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The definitive guide to setting up and running a successful Help Desk-now updated and expanded to include the latest Web-based technologies.
This book is for you if you are:
* A business manager charged with researching, planning, and setting up a Help Desk in your organization
* An IT manager who wants to improve the level of technical support and communication within your organization with the latest support technologies
* A Help Desk manager looking for guidance on how to upgrade traditional Help Desk functions with Internet- or intranet-related processes.
The thoroughly revised, updated, and expanded Second Edition of the critically acclaimed, first-ever guide to running an effective Help Desk, this book tells you everything you need to know to plan, budget, staff, implement, track, upgrade, and even outsource your organization's Help Desk. Drawing upon her extensive experience as a leading North American expert on Help Desk planning and management, author Barbara Czegel:
* Guides you step-by-step through every phase of setting up traditional and Web-related Help Desks for the Internet and an intranet
* Provides a wealth of practical advice on all technical, management, and human-factor aspects of running an effective Help Desk
* Supplies ready-to-use templates in both Word and HTML formats for an array of Help Desk projects.
On the companion website you'll find:
* Real-life Web-based Help Desk examples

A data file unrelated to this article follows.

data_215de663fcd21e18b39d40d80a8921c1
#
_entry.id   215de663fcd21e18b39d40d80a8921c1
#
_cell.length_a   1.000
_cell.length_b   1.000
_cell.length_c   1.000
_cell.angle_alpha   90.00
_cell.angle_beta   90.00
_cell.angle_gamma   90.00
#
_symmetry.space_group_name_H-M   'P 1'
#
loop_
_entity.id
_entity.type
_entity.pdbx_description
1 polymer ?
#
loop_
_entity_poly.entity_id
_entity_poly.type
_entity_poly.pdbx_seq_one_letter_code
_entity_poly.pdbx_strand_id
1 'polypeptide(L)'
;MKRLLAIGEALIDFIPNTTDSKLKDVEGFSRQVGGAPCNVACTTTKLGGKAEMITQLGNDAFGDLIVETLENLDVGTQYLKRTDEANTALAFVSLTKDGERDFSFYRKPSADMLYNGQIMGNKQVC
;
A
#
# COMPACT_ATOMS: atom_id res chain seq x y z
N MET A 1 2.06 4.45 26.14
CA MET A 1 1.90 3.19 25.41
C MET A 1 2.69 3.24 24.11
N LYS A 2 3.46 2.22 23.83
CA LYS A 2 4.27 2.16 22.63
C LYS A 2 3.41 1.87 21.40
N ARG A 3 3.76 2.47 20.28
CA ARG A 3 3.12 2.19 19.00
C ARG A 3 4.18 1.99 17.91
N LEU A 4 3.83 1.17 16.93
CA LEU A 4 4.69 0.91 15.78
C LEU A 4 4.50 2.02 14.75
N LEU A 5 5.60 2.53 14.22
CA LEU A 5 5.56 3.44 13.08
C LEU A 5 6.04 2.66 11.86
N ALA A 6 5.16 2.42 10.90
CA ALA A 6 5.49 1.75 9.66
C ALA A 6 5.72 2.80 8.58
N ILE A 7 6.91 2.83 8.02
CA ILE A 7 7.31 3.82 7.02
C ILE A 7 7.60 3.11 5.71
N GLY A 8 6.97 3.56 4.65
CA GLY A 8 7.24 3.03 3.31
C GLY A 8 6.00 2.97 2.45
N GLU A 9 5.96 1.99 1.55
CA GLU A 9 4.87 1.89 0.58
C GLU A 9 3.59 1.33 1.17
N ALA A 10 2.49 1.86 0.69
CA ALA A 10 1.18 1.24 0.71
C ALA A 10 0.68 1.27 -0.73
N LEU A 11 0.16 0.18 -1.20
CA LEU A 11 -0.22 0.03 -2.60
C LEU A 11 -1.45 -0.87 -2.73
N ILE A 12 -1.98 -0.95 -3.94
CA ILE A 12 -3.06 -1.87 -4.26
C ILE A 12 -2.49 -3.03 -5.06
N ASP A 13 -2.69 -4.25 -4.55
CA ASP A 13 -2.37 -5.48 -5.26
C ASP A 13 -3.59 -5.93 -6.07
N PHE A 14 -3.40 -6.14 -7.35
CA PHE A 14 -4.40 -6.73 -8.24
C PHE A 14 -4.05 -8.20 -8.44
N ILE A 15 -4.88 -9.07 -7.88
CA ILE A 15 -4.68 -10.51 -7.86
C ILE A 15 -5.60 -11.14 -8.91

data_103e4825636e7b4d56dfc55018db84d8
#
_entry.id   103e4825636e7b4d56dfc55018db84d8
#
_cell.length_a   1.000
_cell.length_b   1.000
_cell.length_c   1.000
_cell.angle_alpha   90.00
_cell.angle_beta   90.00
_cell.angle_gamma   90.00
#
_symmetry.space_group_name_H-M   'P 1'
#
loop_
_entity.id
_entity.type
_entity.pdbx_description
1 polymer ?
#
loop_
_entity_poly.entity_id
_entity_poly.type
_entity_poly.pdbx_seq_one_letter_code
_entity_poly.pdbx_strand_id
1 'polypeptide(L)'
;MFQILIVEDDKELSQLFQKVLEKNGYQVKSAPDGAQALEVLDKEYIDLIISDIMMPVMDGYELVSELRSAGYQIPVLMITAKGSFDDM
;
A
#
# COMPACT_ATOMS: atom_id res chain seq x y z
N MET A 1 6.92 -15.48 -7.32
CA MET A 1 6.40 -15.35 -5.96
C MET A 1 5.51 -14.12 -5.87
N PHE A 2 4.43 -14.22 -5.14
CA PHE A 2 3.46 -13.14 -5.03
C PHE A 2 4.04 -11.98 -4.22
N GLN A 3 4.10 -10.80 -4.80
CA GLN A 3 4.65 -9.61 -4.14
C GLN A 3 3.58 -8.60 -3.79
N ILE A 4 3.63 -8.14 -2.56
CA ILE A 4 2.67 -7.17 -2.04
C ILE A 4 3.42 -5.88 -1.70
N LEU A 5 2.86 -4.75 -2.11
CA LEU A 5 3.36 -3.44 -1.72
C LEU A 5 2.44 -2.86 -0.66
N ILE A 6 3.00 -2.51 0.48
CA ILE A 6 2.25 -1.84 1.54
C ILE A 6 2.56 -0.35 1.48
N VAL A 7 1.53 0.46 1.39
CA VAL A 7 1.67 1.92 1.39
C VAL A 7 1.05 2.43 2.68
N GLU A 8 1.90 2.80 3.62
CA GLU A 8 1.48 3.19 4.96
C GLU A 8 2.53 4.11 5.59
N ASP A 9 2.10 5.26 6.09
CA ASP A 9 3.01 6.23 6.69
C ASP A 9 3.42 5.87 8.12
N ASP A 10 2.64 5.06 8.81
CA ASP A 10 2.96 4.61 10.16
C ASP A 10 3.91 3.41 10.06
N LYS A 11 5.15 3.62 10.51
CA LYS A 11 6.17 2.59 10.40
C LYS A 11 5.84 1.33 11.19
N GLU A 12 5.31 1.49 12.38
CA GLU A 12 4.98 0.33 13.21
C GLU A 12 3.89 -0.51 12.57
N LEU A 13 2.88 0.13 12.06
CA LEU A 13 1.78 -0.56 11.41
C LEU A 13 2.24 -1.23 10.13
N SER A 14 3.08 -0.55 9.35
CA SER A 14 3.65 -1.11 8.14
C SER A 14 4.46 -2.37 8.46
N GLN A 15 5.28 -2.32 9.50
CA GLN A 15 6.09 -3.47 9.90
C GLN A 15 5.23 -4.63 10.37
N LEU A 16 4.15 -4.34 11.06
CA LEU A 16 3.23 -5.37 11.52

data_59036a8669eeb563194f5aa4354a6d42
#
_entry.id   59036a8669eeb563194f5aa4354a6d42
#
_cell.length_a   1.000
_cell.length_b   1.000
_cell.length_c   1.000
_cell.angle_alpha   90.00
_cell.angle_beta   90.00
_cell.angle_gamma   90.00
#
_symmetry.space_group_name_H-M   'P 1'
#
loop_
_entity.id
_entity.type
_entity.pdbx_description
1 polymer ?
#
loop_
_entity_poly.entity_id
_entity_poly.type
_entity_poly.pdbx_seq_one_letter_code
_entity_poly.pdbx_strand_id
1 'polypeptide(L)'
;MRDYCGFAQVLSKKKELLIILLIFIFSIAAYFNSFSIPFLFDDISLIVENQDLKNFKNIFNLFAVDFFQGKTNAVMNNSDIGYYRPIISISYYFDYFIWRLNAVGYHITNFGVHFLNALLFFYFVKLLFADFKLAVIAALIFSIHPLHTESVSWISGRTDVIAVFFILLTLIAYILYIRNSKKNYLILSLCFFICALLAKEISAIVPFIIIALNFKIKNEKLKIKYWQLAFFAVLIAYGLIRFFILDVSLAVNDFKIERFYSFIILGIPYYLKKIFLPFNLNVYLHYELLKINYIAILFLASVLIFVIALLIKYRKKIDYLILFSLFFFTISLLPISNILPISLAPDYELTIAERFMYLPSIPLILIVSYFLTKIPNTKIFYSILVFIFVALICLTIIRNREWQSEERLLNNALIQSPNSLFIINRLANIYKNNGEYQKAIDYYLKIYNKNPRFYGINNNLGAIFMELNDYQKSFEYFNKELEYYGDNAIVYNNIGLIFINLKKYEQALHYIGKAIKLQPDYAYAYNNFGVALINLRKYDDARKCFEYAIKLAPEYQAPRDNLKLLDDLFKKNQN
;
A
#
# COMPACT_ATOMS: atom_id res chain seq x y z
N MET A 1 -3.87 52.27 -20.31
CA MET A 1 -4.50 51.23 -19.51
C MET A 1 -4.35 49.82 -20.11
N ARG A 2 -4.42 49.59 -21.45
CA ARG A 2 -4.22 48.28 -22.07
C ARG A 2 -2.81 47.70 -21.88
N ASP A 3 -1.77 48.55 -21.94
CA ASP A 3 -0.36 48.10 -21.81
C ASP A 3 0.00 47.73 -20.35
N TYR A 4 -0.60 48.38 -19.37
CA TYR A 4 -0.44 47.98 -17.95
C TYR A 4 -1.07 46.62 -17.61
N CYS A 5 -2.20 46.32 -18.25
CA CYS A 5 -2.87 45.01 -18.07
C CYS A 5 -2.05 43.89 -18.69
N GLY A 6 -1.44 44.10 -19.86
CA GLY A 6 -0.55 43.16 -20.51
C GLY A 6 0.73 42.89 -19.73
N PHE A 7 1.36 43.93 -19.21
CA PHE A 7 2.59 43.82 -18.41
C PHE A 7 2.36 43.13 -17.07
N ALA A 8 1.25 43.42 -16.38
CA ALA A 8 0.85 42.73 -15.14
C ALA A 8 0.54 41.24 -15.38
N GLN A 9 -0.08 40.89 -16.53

* All the templates from the book in HTML and Word formats.
If you think of services as your products, you can think of objectives as your sales quotas or targets. Things will not improve or change on your Help Desk without some kind of momentum, and your objectives define that momentum. If you aren't setting objectives, you aren't improving, changing, measuring yourself. You can't possibly keep up with the business you're supporting.
Objectives must do the following:
Support the business and fulfill the Help Desk mission.
Objectives must also be attainable. If you are setting objectives that you don't really think you can achieve, you are setting yourself up for failure. It's like agreeing to a project deadline that you know you cannot meet. You won't meet it — at least, you won't meet it with the quality of product that is expected. Management will be disappointed, your project will be a failure, and you will be history, or at least not in line for a promotion. If objectives are to be what you are measured by, then they are worth fighting for.